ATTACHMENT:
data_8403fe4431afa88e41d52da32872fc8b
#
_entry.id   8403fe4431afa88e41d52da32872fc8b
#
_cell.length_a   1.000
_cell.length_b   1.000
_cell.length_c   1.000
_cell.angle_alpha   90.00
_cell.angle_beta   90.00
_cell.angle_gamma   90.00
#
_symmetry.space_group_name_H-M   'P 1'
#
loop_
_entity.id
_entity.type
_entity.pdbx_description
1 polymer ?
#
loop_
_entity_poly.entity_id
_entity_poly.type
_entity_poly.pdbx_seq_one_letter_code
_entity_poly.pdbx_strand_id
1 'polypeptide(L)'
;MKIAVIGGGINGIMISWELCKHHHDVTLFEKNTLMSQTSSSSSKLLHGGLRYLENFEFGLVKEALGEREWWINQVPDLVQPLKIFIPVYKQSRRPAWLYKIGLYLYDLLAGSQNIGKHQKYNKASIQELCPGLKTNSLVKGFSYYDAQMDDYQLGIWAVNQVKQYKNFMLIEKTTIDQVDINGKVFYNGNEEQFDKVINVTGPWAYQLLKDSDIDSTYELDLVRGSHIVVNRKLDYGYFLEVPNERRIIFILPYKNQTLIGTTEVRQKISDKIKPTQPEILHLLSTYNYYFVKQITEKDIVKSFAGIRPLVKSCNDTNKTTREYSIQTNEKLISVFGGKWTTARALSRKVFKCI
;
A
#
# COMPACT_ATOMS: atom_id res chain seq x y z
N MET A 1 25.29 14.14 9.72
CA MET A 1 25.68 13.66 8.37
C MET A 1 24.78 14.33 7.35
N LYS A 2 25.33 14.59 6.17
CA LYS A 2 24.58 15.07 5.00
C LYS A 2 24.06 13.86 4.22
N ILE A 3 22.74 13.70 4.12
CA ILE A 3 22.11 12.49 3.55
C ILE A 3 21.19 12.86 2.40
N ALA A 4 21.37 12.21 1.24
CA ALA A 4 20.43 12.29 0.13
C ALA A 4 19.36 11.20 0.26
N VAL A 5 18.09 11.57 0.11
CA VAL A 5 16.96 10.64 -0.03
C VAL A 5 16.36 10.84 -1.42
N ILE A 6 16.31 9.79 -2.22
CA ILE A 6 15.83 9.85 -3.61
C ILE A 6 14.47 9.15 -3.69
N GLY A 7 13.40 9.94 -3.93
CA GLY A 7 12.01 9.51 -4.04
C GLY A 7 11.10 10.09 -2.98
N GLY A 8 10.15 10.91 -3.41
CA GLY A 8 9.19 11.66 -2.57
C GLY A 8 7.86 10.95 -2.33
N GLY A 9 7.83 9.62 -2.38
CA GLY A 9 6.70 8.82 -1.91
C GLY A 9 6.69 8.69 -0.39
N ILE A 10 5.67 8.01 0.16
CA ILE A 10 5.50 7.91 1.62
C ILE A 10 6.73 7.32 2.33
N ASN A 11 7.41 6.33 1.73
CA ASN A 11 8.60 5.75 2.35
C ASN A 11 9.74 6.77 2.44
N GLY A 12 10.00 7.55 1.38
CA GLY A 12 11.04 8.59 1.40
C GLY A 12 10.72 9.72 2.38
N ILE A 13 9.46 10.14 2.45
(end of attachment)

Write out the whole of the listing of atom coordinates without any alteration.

data_8403fe4431afa88e41d52da32872fc8b
#
_entry.id   8403fe4431afa88e41d52da32872fc8b
#
_cell.length_a   1.000
_cell.length_b   1.000
_cell.length_c   1.000
_cell.angle_alpha   90.00
_cell.angle_beta   90.00
_cell.angle_gamma   90.00
#
_symmetry.space_group_name_H-M   'P 1'
#
loop_
_entity.id
_entity.type
_entity.pdbx_description
1 polymer ?
#
loop_
_entity_poly.entity_id
_entity_poly.type
_entity_poly.pdbx_seq_one_letter_code
_entity_poly.pdbx_strand_id
1 'polypeptide(L)'
;MKIAVIGGGINGIMISWELCKHHHDVTLFEKNTLMSQTSSSSSKLLHGGLRYLENFEFGLVKEALGEREWWINQVPDLVQPLKIFIPVYKQSRRPAWLYKIGLYLYDLLAGSQNIGKHQKYNKASIQELCPGLKTNSLVKGFSYYDAQMDDYQLGIWAVNQVKQYKNFMLIEKTTIDQVDINGKVFYNGNEEQFDKVINVTGPWAYQLLKDSDIDSTYELDLVRGSHIVVNRKLDYGYFLEVPNERRIIFILPYKNQTLIGTTEVRQKISDKIKPTQPEILHLLSTYNYYFVKQITEKDIVKSFAGIRPLVKSCNDTNKTTREYSIQTNEKLISVFGGKWTTARALSRKVFKCI
;
A
#
# COMPACT_ATOMS: atom_id res chain seq x y z
N MET A 1 25.29 14.14 9.72
CA MET A 1 25.68 13.66 8.37
C MET A 1 24.78 14.33 7.35
N LYS A 2 25.33 14.59 6.17
CA LYS A 2 24.58 15.07 5.00
C LYS A 2 24.06 13.86 4.22
N ILE A 3 22.74 13.70 4.12
CA ILE A 3 22.11 12.49 3.55
C ILE A 3 21.19 12.86 2.40
N ALA A 4 21.37 12.21 1.24
CA ALA A 4 20.43 12.29 0.13
C ALA A 4 19.36 11.20 0.26
N VAL A 5 18.09 11.57 0.11
CA VAL A 5 16.96 10.64 -0.03
C VAL A 5 16.36 10.84 -1.42
N ILE A 6 16.31 9.79 -2.22
CA ILE A 6 15.83 9.85 -3.61
C ILE A 6 14.47 9.15 -3.69
N GLY A 7 13.40 9.94 -3.93
CA GLY A 7 12.01 9.51 -4.04
C GLY A 7 11.10 10.09 -2.98
N GLY A 8 10.15 10.91 -3.41
CA GLY A 8 9.19 11.66 -2.57
C GLY A 8 7.86 10.95 -2.33
N GLY A 9 7.83 9.62 -2.38
CA GLY A 9 6.70 8.82 -1.91
C GLY A 9 6.69 8.69 -0.39
N ILE A 10 5.67 8.01 0.16
CA ILE A 10 5.50 7.91 1.62
C ILE A 10 6.73 7.32 2.33
N ASN A 11 7.41 6.33 1.73
CA ASN A 11 8.60 5.75 2.35
C ASN A 11 9.74 6.77 2.44
N GLY A 12 10.00 7.55 1.38
CA GLY A 12 11.04 8.59 1.40
C GLY A 12 10.72 9.72 2.38
N ILE A 13 9.46 10.14 2.45